Ever anxious to grab a headline and to divert attention from the embarrassing position in which his Leader had placed him, the honourable member for Riverina (Mr Grassby) has made the quite untrue statement that the Treasurer has been discussing the revaluation of the Australia1! dollar with the representatives of overseas governments. He has not provided a shred of evidence - although he had the opportunity to do so this afternoon - for this statement, which the Treasurer has denied. Until he does we must assume that it is a figment of imagination designed to grab a headline. This is not the first time that the honourable gentleman has done this. Recently he made a statement about South American migrant girls, which on investigation proved to be completely unfounded in every single particular. In that case all that he did was to cause a great deal of embarrassment and suffering to his innocent victims. In this case he has helped to add fuel to the fire of doubt started by his Leader surrounding the Australian currency, with all the consequences which flow from it.

Yet despite all this, the ego of the Leader of the Opposition is of such gargantuan proportions that he will not recant, though it may cost us all very dearly indeed. While his Leader was busy proclaiming on television last Thursday his resolve to upvalue the dollar the shadow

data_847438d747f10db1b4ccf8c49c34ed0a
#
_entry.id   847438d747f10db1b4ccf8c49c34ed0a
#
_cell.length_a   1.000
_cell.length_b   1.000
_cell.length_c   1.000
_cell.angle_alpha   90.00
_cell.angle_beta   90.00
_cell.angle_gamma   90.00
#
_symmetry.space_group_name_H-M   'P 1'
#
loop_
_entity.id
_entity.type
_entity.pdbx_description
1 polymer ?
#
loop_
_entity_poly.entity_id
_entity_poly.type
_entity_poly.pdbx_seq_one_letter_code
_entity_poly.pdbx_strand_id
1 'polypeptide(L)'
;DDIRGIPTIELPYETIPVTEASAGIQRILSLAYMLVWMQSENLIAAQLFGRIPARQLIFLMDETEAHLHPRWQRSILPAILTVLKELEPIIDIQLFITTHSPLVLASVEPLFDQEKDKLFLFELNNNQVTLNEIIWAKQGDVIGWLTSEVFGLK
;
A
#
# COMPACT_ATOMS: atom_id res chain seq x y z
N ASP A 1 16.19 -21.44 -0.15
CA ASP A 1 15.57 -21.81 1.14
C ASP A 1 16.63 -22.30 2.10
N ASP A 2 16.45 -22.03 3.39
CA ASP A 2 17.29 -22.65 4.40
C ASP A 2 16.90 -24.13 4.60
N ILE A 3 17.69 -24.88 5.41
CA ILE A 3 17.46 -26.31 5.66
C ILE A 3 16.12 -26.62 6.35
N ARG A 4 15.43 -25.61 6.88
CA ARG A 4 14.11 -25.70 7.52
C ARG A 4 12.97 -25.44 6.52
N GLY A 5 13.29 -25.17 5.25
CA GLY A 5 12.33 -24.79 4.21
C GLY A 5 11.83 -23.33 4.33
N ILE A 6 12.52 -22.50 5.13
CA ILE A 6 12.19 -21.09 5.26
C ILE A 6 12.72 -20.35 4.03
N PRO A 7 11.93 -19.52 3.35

Minister for Primary Industry, his front bench colleague the honourable member for Dawson (Dr Patterson), was busy warning the rural community of what a Labor government led by the honourable gentleman has in store for it. Quite clearly and in essence, the statement of the Leader of the Opposition means that he has given farmers due notice that the alternative government will reduce their incomes at the first opportunity. He has given notice that by upvaluing our currency he will ensure that the capacities of all our export industries will be reduced, while competition which our domestic industries have with imports will become even more intense.

In a situation in which we have a number of rural problems, where there is a degree of stagnation in secondary industry and where export mining industries are finding it difficult to get prices which will make their operations profitable, the Leader of the Opposition chooses to make a statement which runs completely contrary to a Budget aimed at getting those stagnant areas of the economy moving again. He has thrown confusion into industry; he has undermined confidence at a time when it is vital to build up confidence. Theoretically, the Reserve Bank may be right. We can all have opinions about that. Perhaps an argument could be advanced to support a proposition that the Australian dollar is undervalued, but the Reserve Bank never has had and never will have to make a decision in relation to such an opinion. That is the job of the Government. That being the case, the Government cannot permit itself the luxury of speculating on what should or should not happen to the currency. The same applies with equal force to the Leader of the Opposition in the period immediately prior to an election. The Leader of the Opposition already has made the decision for the alternative government. As I have said, we cannot say that we have not been warned of both the nature of the man who aspires to lead us and the immediate effects of the decisions he has taken.

Suggest corrections